Educating the Design Thinkers of Tomorrow


First day at school

My Daughter

My first-born started her school journey this autumn. It’s the same school that I attended 30 years ago, a respected and multicultural school, back then quite a traditional one – discipline based, classroom centric, the teacher standing in front of the class, the pupils listening. It still is a good school, but I already have come to notice some important changes.

The first graders’ theme for the first weeks has been their hometown Helsinki. They have already made many excursions (e.g. Children’s town at the City Museum), spent time outside of school moving and observing their environment (e.g. how many cyclists use helmets) and learnt through their own experience (e.g. mapping how they travel to school). Currently, they are building in teams a city block, which involves planning, discussing different alternatives, making decisions together and executing their plans. The number one hit has been the intelligent carpet, a huge iPad as my daughter says, for doing math exercises, memory games and other cool stuff with your feet. A big thank you goes out to the progressive thinking and creativity of the class teacher. She acts rather as a facilitator and coach in the knowledge creation process than as the knowledge provider, like in the traditional teaching approach.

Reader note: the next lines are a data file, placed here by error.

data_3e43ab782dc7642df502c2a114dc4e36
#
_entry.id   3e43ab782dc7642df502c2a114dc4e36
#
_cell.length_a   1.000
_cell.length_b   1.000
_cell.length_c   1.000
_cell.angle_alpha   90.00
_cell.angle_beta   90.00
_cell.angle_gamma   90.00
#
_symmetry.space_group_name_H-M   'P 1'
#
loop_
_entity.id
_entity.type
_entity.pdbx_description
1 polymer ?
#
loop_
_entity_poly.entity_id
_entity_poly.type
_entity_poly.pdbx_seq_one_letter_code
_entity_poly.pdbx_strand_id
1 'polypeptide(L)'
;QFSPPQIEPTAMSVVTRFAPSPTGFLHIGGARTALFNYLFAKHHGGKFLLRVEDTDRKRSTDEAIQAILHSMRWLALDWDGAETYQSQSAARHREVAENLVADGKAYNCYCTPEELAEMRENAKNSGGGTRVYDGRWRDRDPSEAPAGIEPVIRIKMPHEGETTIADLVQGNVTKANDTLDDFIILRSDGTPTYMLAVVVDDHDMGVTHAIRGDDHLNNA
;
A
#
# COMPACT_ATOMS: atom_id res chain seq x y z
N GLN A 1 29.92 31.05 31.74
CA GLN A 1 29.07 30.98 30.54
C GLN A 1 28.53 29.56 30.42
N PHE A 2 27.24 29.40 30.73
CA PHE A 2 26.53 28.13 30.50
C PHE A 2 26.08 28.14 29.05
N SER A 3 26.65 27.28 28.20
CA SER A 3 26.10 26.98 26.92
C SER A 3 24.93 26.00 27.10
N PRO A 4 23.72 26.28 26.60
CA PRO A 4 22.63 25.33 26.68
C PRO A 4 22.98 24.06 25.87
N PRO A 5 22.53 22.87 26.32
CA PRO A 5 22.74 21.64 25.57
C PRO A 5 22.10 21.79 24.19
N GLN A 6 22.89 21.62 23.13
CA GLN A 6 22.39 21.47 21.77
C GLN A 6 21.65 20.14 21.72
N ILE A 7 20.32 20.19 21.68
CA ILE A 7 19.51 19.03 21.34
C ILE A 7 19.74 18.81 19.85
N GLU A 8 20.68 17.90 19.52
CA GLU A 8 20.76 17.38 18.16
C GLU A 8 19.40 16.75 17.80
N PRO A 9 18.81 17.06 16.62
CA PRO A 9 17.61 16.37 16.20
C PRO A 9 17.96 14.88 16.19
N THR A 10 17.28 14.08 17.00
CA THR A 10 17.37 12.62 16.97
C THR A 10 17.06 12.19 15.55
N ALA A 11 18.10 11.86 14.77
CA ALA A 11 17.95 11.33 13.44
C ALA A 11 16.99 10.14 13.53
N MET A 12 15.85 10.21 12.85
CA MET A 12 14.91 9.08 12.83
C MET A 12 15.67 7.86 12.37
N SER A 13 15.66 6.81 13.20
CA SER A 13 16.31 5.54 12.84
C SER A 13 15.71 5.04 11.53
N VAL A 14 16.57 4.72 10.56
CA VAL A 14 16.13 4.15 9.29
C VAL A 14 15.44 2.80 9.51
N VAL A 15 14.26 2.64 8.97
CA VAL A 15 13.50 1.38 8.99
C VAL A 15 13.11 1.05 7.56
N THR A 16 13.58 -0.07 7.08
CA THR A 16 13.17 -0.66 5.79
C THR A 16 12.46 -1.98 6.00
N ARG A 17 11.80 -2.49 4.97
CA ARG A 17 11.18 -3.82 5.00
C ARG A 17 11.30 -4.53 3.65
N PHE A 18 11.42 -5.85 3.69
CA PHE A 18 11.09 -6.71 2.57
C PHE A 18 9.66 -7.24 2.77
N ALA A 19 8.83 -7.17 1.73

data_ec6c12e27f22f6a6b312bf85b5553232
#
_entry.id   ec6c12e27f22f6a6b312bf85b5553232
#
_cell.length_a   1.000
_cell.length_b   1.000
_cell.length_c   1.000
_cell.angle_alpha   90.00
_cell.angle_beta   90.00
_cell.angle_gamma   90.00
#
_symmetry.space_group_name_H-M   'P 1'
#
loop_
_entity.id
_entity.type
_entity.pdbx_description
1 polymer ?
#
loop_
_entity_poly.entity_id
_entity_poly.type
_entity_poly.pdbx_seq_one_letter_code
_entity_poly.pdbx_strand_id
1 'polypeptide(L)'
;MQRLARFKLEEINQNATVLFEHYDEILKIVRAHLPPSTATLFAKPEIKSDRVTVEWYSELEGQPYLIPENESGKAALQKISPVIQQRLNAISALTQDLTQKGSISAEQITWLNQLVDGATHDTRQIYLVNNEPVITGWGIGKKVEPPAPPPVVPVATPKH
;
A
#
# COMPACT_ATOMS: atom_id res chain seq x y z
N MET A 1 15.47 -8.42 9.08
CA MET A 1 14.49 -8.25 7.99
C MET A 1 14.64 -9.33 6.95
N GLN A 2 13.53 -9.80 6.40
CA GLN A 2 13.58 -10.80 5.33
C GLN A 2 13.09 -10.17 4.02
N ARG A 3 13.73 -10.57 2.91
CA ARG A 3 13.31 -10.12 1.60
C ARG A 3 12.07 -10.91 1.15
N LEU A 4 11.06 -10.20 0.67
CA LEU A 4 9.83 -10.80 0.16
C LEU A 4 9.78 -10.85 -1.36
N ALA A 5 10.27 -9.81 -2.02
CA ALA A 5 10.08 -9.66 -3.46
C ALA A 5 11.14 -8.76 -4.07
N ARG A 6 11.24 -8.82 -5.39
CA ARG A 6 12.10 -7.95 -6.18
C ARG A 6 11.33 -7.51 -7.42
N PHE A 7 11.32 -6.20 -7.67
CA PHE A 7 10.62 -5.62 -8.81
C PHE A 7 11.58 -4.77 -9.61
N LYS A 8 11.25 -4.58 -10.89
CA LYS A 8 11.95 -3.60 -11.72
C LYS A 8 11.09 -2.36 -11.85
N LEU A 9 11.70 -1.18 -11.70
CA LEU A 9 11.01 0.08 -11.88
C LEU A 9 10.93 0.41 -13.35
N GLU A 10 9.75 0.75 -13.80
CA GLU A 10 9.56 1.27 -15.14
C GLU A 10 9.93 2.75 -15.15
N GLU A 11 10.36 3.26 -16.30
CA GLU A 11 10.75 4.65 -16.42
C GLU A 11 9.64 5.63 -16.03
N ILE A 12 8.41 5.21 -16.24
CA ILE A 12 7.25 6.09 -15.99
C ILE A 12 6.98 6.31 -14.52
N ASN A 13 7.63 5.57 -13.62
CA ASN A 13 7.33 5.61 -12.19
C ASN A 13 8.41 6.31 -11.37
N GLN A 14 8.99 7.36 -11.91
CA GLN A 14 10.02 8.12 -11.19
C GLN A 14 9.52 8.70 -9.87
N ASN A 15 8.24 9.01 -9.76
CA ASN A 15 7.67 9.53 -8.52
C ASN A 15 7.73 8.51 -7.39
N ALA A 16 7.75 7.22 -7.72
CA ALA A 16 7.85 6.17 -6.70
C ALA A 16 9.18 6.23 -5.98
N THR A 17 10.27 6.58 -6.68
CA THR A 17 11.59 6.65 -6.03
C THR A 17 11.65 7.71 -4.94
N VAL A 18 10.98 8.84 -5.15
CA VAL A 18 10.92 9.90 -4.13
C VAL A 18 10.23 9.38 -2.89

The “Intelligent Carpet” in action!


Whether the school’s management and teachers are talking about Design Thinking when planning the curriculum or teaching methods is secondary. Most important is what they are doing and how they are doing it. The fact is that the school’s teaching approach celebrates the ideology and values of Design Thinking, such as human-centricity, empathy, multidisciplinary thinking, holistic approach, creativity, collaboration, playfulness and visualization of thoughts. Also the phases and methods are similar to those used in Design Thinking, such as the design process introduced by IDEO for educators: discovery, interpretation, ideation, experimentation and evolution. Most importantly, the pupils are taught to think on their own and exercise analytical thinking, mixing facts and rational thinking with feelings and emotions. I truly hope they also learn to tolerate uncertainty and risk-taking and accept that doing mistakes and failures is an important part of the process. This wasn’t self-evident when I went to school.


I also started a new study journey this autumn in Service Innovation and Design (SID) at Laurea University of Applied Sciences. I am full of excitement and motivation! It is very different from that excitement as a freshman at University 20 years ago. After working intensively for the past decade I really know what interests me, I can draw from my own and others’ experiences, I am able to take different perspectives and I truly am ready to learn new things.

During our first course and intensive study weekend on Design Thinking we worked on a real-time challenge/opportunity, “Studying at Laurea”, using methods and steps of Mindshake’s Evolution 62 Design Thinking Model.


Mindshake Design Thinking Model

With our team “Wrinkle Girls” we